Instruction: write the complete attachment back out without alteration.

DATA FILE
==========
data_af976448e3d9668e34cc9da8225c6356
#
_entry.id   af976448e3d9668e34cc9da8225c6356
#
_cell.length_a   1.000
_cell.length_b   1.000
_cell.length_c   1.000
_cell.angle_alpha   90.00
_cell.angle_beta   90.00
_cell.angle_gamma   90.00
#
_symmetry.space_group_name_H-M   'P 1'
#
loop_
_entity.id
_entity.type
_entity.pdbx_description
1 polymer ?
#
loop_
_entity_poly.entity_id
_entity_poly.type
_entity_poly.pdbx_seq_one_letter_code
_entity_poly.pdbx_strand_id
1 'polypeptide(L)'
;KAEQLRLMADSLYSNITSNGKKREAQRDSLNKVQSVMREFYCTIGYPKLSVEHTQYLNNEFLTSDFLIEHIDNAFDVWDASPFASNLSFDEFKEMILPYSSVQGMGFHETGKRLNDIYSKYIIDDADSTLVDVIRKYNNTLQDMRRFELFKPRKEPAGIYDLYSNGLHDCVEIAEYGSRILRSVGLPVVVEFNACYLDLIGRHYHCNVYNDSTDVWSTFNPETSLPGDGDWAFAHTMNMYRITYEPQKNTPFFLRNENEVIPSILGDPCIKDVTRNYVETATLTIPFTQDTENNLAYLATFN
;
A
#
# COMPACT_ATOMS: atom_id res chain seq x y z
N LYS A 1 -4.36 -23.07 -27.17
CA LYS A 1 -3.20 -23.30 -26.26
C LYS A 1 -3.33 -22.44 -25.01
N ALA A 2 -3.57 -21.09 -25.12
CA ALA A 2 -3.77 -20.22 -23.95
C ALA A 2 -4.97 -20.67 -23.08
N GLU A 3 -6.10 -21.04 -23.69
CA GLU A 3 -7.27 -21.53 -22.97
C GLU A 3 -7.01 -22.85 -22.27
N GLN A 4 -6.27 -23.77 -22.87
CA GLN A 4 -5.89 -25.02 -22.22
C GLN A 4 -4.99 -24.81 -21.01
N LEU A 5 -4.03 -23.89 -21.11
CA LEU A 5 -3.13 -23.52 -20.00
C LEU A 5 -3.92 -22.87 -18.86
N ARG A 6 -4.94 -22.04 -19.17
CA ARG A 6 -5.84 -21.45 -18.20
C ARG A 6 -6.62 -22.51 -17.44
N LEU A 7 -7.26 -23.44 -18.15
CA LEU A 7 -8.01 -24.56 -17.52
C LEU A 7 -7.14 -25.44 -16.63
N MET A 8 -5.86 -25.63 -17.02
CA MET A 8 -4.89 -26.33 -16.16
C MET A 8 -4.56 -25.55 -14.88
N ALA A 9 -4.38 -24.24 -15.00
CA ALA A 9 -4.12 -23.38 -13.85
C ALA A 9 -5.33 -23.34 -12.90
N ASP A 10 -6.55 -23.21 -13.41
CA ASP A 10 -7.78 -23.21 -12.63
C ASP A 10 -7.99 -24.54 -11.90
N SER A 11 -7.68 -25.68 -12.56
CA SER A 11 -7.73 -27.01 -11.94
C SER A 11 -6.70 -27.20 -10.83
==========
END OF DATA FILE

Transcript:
data_af976448e3d9668e34cc9da8225c6356
#
_entry.id   af976448e3d9668e34cc9da8225c6356
#
_cell.length_a   1.000
_cell.length_b   1.000
_cell.length_c   1.000
_cell.angle_alpha   90.00
_cell.angle_beta   90.00
_cell.angle_gamma   90.00
#
_symmetry.space_group_name_H-M   'P 1'
#
loop_
_entity.id
_entity.type
_entity.pdbx_description
1 polymer ?
#
loop_
_entity_poly.entity_id
_entity_poly.type
_entity_poly.pdbx_seq_one_letter_code
_entity_poly.pdbx_strand_id
1 'polypeptide(L)'
;KAEQLRLMADSLYSNITSNGKKREAQRDSLNKVQSVMREFYCTIGYPKLSVEHTQYLNNEFLTSDFLIEHIDNAFDVWDASPFASNLSFDEFKEMILPYSSVQGMGFHETGKRLNDIYSKYIIDDADSTLVDVIRKYNNTLQDMRRFELFKPRKEPAGIYDLYSNGLHDCVEIAEYGSRILRSVGLPVVVEFNACYLDLIGRHYHCNVYNDSTDVWSTFNPETSLPGDGDWAFAHTMNMYRITYEPQKNTPFFLRNENEVIPSILGDPCIKDVTRNYVETATLTIPFTQDTENNLAYLATFN
;
A
#
# COMPACT_ATOMS: atom_id res chain seq x y z
N LYS A 1 -4.36 -23.07 -27.17
CA LYS A 1 -3.20 -23.30 -26.26
C LYS A 1 -3.33 -22.44 -25.01
N ALA A 2 -3.57 -21.09 -25.12
CA ALA A 2 -3.77 -20.22 -23.95
C ALA A 2 -4.97 -20.67 -23.08
N GLU A 3 -6.10 -21.04 -23.69
CA GLU A 3 -7.27 -21.53 -22.97
C GLU A 3 -7.01 -22.85 -22.27
N GLN A 4 -6.27 -23.77 -22.87
CA GLN A 4 -5.89 -25.02 -22.22
C GLN A 4 -4.99 -24.81 -21.01
N LEU A 5 -4.03 -23.89 -21.11
CA LEU A 5 -3.13 -23.52 -20.00
C LEU A 5 -3.92 -22.87 -18.86
N ARG A 6 -4.94 -22.04 -19.17
CA ARG A 6 -5.84 -21.45 -18.20
C ARG A 6 -6.62 -22.51 -17.44
N LEU A 7 -7.26 -23.44 -18.15
CA LEU A 7 -8.01 -24.56 -17.52
C LEU A 7 -7.14 -25.44 -16.63
N MET A 8 -5.86 -25.63 -17.02
CA MET A 8 -4.89 -26.33 -16.16
C MET A 8 -4.56 -25.55 -14.88
N ALA A 9 -4.38 -24.24 -15.00
CA ALA A 9 -4.12 -23.38 -13.85
C ALA A 9 -5.33 -23.34 -12.90
N ASP A 10 -6.55 -23.21 -13.41
CA ASP A 10 -7.78 -23.21 -12.63
C ASP A 10 -7.99 -24.54 -11.90
N SER A 11 -7.68 -25.68 -12.56
CA SER A 11 -7.73 -27.01 -11.94
C SER A 11 -6.70 -27.20 -10.83